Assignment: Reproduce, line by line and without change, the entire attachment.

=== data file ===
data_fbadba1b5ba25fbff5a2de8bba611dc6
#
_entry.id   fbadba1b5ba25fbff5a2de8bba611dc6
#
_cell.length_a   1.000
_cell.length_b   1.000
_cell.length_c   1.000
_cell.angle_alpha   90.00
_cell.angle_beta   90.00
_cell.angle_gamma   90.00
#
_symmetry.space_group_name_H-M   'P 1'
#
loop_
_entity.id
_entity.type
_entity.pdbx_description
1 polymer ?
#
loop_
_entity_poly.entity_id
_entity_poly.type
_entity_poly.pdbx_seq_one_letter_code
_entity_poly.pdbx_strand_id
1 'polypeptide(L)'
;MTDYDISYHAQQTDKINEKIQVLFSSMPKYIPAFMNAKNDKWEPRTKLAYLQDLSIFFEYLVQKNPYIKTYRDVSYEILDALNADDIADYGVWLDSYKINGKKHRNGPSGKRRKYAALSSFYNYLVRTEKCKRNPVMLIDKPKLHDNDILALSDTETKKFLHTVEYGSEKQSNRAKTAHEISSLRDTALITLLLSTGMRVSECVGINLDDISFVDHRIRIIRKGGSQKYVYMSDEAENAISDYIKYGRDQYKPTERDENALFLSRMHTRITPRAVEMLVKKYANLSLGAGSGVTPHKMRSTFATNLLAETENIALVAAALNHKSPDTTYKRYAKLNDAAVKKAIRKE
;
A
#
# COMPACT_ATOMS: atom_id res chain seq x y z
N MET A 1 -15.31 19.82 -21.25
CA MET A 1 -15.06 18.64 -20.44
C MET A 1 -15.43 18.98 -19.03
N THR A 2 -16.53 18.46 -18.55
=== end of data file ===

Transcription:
data_fbadba1b5ba25fbff5a2de8bba611dc6
#
_entry.id   fbadba1b5ba25fbff5a2de8bba611dc6
#
_cell.length_a   1.000
_cell.length_b   1.000
_cell.length_c   1.000
_cell.angle_alpha   90.00
_cell.angle_beta   90.00
_cell.angle_gamma   90.00
#
_symmetry.space_group_name_H-M   'P 1'
#
loop_
_entity.id
_entity.type
_entity.pdbx_description
1 polymer ?
#
loop_
_entity_poly.entity_id
_entity_poly.type
_entity_poly.pdbx_seq_one_letter_code
_entity_poly.pdbx_strand_id
1 'polypeptide(L)'
;MTDYDISYHAQQTDKINEKIQVLFSSMPKYIPAFMNAKNDKWEPRTKLAYLQDLSIFFEYLVQKNPYIKTYRDVSYEILDALNADDIADYGVWLDSYKINGKKHRNGPSGKRRKYAALSSFYNYLVRTEKCKRNPVMLIDKPKLHDNDILALSDTETKKFLHTVEYGSEKQSNRAKTAHEISSLRDTALITLLLSTGMRVSECVGINLDDISFVDHRIRIIRKGGSQKYVYMSDEAENAISDYIKYGRDQYKPTERDENALFLSRMHTRITPRAVEMLVKKYANLSLGAGSGVTPHKMRSTFATNLLAETENIALVAAALNHKSPDTTYKRYAKLNDAAVKKAIRKE
;
A
#
# COMPACT_ATOMS: atom_id res chain seq x y z
N MET A 1 -15.31 19.82 -21.25
CA MET A 1 -15.06 18.64 -20.44
C MET A 1 -15.43 18.98 -19.03
N THR A 2 -16.53 18.46 -18.55